Improved Solid Electrolyte Interface on Lithium Metal Using High-Sulfur-Content Polymers

Wednesday, 4 October 2017: 17:30
Maryland A (Gaylord National Resort and Convention Center)
M. J. Regula and D. Wang (The Pennsylvania State University)
Recent studies in lithium-sulfur batteries have demonstrated the need to balance suppressing the lithium polysulfide effect with protecting lithium metal anodes. On one hand, polysulfides - intermediates of lithium’s reaction with sulfur that are soluble in compatible electrolytes - react with and shuttle between the cathode and the anode, contributing to undesired self-discharge and capacity fading. On the other hand, those same polysulfides, working in conjunction with lithium nitrate (LiNO3, a common electrolyte additive), help form a stable SEI and suppress lithium dendrite formation by limiting unfavorable electrolyte decomposition reactions.

The objective, then, is to find electrolyte additives that can protect lithium metal like polysulfides do, but without the self-discharge and capacity fading issues. We explore high-sulfur content polymers to accomplish this task. In this study, we specifically experiment with high-sulfur-content polymers based on trichloropropane (TCP).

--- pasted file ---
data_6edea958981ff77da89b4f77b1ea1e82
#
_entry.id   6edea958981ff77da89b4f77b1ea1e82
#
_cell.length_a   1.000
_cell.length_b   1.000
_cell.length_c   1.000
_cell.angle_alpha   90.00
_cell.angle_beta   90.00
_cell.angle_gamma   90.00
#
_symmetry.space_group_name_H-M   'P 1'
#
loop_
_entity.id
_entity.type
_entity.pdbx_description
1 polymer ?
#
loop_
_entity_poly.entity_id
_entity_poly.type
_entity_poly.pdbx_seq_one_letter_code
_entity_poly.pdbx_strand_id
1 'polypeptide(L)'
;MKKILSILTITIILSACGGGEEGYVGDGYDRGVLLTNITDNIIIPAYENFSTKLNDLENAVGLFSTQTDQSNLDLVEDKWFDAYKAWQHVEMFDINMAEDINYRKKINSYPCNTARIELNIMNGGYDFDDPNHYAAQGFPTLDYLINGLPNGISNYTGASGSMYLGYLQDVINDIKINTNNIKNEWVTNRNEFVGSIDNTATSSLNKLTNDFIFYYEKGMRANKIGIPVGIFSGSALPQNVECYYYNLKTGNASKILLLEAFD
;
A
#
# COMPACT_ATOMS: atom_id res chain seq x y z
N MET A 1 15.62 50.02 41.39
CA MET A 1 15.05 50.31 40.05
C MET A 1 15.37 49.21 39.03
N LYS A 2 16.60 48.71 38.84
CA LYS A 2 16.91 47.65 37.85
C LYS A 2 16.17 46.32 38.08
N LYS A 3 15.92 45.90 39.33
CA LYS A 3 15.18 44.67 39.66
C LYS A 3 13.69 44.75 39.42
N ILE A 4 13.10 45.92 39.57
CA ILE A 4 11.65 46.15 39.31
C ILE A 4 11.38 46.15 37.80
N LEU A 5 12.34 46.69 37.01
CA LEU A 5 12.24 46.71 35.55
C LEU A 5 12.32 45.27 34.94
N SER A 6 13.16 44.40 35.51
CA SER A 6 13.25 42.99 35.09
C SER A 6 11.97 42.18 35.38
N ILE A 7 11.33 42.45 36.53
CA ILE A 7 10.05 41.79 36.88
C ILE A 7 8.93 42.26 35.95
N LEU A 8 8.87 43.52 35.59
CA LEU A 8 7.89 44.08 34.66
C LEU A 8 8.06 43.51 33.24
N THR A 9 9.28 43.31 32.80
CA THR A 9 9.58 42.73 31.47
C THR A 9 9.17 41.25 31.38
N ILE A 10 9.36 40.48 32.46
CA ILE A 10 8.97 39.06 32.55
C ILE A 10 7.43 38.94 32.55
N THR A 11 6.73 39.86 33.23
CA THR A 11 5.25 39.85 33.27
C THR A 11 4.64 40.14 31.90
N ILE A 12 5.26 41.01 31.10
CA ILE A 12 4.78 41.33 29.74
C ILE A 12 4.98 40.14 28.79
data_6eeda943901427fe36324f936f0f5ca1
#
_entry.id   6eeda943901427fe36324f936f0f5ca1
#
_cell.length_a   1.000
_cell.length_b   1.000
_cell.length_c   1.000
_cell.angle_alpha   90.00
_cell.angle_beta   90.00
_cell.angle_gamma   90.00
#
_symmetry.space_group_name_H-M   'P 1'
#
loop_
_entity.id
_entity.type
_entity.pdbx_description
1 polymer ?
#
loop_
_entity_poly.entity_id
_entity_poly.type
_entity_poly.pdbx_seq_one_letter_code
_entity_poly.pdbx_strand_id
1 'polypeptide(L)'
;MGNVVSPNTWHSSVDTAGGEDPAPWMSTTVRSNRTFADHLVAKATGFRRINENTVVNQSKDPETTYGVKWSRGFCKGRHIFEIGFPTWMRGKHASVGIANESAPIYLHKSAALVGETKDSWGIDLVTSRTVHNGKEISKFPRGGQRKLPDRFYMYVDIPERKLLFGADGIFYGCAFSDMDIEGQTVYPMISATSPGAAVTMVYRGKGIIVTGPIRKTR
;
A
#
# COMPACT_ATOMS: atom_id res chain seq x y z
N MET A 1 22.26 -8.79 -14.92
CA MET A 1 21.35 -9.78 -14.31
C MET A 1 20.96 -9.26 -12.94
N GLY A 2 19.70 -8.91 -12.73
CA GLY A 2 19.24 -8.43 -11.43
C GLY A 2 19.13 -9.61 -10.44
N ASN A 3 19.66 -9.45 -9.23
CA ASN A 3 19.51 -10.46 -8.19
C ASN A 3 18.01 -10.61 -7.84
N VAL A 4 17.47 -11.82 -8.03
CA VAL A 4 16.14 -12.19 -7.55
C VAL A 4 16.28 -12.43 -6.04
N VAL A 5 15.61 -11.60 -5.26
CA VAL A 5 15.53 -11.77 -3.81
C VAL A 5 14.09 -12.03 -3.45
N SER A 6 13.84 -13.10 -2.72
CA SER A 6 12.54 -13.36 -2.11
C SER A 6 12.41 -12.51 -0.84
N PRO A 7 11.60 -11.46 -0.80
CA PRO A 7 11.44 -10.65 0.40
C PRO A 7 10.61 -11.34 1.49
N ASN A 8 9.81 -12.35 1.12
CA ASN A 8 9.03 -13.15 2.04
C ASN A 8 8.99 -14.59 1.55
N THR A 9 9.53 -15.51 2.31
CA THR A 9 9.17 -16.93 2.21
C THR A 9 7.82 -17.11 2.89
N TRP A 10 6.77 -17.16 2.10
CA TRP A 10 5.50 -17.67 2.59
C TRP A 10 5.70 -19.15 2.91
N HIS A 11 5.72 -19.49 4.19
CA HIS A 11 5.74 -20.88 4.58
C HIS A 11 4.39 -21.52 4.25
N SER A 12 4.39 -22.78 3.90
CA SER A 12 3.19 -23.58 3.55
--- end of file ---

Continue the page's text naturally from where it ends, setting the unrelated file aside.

TCP-based sulfur polymers are synthesized via a facile emulsion method, with CTAB serving a phase transfer catalyst between TCP and lithium/sodium polysulfides. The sulfur content in the polymers can be highly controlled and can be as high as 90 wt%. Upon reacting with lithium, these polymers form both inorganic polysulfides and organic Li-S-C species, which improves the mechanical stability of the SEI. A lithium deposition efficiency of >99% can be achieved for 400 cycles using these high-sulfur-content polymers.

Sulfur cathodes and lithium metal anodes could potentially move battery technology into the 21st century, but challenges still remain to realize their full potential. High-sulfur content polymers mimic the positive effects that lithium polysulfides have on the SEI of lithium metal, while also mitigating self-discharge and capacity fading.